Donald van Deventer: – Bank of America: Bond market ‘stress test’ results. – While investors and bank management await the official release of the annual stress tests by U.S. bank regulators, the bond market is providing real-time assessments of the creditworthiness of major U.S. banks, including Bank of America Corporation. While the stress testing process is expensive, on March 7 alone investors put $174.3 million into their credit assessment of Bank of America Corporation.

 

High Yield

IFR Asia: – Riskier refinancings surface in slower U.S. high-yield market. – The US high-yield bond market took a breather Monday with only two new announcements to contend with, but those were on the riskier side and comprised of a previously postponed deal for Global Ship Lease and another for highly leveraged logistics firm Ceva.

Acting Man: – An important investing lesson from the “junk bond king”. – Michael Milken was writing in the Wall Street Journal this week. The “Junk Bond King” passed on an important lesson for investors: Beware a market heavily distorted by government intervention. Things may not be as they first seem.

Income Investing: – Junk bond returns can plunge before default rate rises – Fridson. – Faced with historically low yields and high prices for junk bonds, investors continue to point to a low default rate – just 1.6% in February – as justification to keep deeming them fairly safe investments. (That, plus everything the Federal Reserve has done over the past five years.) The thinking is that until default rates start rising, junk bonds remain insulated from losses. Nut that thinking is wrong, according to Martin Fridson of FridsonVision financial research service.

 

Emerging Markets

Trading Floor: – Bond Update: Emerging markets steady despite Ukraine fears. – Markets are focused once again on the continual headline risk from Ukraine, and Emerging Market Bonds remains on subdued levels. One riskier asset class, with apparently less crisis correlation for the moment, is European High Yield Bonds. It seems that the cashflows into European markets are continuing to weigh on European bond classes, as Europe has worked as a bond fund safe haven for a while.

Bobsguide: – Emerging markets, high yield could deliver positive returns for fixed income, Standish says. – Emerging markets bonds and high yield fixed income could deliver positive returns under most scenarios envisioned for 2014, according to the February/March Bond Market Observations from Standish Mellon Asset Management Company LLC, the Boston-based fixed income specialist for BNY Mellon.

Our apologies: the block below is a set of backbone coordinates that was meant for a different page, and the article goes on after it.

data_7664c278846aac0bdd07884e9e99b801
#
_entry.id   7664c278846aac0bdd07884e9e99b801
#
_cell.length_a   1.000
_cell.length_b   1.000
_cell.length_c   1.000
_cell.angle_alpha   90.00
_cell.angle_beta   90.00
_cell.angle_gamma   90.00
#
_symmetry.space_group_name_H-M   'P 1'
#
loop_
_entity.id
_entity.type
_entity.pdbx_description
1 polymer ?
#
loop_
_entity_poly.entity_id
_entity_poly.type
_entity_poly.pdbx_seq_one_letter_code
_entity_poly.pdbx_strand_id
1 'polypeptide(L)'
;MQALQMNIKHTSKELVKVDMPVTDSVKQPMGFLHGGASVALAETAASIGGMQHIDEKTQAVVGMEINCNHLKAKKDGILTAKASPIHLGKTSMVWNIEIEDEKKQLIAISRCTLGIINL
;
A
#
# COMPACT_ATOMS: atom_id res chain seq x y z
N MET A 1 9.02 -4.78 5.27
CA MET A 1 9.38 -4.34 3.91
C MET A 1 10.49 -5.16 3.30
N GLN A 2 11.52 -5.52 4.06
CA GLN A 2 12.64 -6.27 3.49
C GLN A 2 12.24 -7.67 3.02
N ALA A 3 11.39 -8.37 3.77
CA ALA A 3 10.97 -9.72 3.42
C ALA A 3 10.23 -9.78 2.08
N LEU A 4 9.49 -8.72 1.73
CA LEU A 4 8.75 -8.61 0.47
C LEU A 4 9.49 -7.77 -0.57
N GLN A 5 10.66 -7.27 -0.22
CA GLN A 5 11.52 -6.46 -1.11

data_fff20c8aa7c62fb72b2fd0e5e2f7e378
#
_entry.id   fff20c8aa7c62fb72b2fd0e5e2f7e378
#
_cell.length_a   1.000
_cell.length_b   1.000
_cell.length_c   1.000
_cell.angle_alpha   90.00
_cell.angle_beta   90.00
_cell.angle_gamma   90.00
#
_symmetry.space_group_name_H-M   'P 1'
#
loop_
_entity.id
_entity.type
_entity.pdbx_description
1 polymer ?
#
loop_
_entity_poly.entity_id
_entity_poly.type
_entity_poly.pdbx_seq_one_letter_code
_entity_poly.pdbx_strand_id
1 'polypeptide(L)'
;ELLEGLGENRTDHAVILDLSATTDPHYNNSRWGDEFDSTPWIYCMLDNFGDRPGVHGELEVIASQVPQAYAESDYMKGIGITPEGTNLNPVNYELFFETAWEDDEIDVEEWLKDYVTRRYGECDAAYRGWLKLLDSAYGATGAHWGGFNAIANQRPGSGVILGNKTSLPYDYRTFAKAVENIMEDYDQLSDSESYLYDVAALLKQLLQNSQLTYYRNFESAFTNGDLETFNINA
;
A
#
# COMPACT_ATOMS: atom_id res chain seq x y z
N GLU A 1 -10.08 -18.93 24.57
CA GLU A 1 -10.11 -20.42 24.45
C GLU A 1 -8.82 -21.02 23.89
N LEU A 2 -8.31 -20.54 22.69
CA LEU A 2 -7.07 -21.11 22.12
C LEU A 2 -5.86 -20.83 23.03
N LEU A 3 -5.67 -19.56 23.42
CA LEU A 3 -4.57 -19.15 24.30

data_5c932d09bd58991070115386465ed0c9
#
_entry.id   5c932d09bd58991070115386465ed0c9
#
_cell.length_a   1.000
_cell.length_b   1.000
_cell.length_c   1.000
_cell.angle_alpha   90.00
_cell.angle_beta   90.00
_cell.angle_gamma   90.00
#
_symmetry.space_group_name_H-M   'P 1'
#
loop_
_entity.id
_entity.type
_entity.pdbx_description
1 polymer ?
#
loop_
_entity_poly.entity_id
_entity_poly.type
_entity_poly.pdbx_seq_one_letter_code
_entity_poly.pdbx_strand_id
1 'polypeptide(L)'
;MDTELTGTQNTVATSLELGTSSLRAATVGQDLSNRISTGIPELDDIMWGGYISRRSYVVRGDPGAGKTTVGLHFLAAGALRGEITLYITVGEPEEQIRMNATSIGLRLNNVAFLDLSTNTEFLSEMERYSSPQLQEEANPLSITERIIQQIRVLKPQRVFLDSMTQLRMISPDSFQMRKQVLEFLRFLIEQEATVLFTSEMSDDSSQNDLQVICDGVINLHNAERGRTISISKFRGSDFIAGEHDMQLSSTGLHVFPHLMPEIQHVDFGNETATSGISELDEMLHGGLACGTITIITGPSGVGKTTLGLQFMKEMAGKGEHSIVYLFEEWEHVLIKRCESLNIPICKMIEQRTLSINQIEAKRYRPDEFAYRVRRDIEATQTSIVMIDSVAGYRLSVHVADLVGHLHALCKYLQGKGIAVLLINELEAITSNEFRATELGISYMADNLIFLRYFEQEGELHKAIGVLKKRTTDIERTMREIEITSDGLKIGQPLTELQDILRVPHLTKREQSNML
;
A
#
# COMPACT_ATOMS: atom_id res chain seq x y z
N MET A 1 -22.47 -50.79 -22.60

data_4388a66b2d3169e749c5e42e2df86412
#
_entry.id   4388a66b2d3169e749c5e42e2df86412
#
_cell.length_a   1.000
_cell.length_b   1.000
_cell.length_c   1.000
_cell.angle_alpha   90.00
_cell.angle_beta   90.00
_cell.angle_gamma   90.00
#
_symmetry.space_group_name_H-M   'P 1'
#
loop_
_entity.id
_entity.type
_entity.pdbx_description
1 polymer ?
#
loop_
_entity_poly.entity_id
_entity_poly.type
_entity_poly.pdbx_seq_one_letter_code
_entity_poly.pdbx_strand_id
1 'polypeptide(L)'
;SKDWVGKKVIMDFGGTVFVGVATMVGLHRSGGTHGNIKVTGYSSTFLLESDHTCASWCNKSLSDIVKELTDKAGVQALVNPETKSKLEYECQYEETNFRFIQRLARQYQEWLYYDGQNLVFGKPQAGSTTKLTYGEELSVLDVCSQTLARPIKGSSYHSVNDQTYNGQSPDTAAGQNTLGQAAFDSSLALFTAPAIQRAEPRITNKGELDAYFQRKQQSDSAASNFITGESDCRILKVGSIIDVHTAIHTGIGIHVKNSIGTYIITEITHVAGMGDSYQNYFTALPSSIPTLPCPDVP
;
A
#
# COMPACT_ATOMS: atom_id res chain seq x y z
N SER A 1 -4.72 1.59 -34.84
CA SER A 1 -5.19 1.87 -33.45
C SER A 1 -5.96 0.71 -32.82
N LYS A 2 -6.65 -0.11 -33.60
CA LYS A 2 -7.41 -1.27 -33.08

WSJ: – Investors can’t get enough of Colombia. – Investors have been stampeding out of emerging-market bonds, but they’re falling in love with Colombia.

 

Investment Strategy

Financial Post: – Gary Shilling: How to prepare your portfolio for the next market shock. – U.S. stocks may be headed for a blow-off as individual investors pile into the market after last year’s meteoric increase. Peaks often are reached when everyone has been sucked in. Then, a major shock could force investors to focus on the slow global economy. With U.S. growth of only about 2%, it won’t take much of a jolt to precipitate another recession, which is long overdue by historical standards.

Cliff Smith: – Improvements to tactical bond strategy for rising U.S. interest rates. – Cliff updates his tactical bond strategy. This new strategy should be profitable for retirement portfolios in a rising U.S. interest rate environment.

 

Bond Funds

LA Times: – PIMCO trustee assails exec’s salary. – A longtime trustee for Newport Beach’s $1.9-trillion Pimco funds lashed out at the reported $200-million annual salary of Bill Gross, the billionaire bond guru who co-founded the giant money manager in 1971 and remains its chief investment officer.

About.com: – Two factors to consider before selling your bond funds. – In the past few years, investors have heard a steady stream of negative commentary as it relates to the bond market. With economic growth on the upswing and the U.S. Federal Reserve tapering its quantitative easing policy, the thinking goes, bond yields have nowhere to go but up. (Keep in mind, prices and yields move in opposite directions). However, bond investors need to ask themselves an important question: what are the alternatives?

ETF Trends: – ETF Chart of the day: Junk bond choices. – High yield corporate bond ETFs have backed off of their recent trading highs, and in the cases of the two largest funds in the space, HYG (iShares iBoxx $ High Yield Corporate Bond, Expense Ratio 0.50%) and JNK (SPDR Barclays Capital High Yield Bond, Expense Ratio 0.40%), look to be setting up for a fourth straight session as there has been some clear selling pressure across the fixed income markets in general in the past week or so (pushing rates higher).

FT Adviser: – Fund giants top Lipper fund sales data. – JPMorgan named ‘top active house’ in sales terms while M&G Investments’ Stuart Rhodes and Standard Life’s multi-asset team top sales board.

Morningstar: – Blurred lines for funds a mixed blessing for investors. – Placing mutual funds into distinct asset classes and categories has obvious benefits. Without dividing funds into groups, performance rankings would be of limited use, as bond funds would be compared with stock funds, and small-cap funds with those that focus on multinationals. A top-quartile ranking might mean a fund had enjoyed investment success, or just that its slice of the market had been in favor.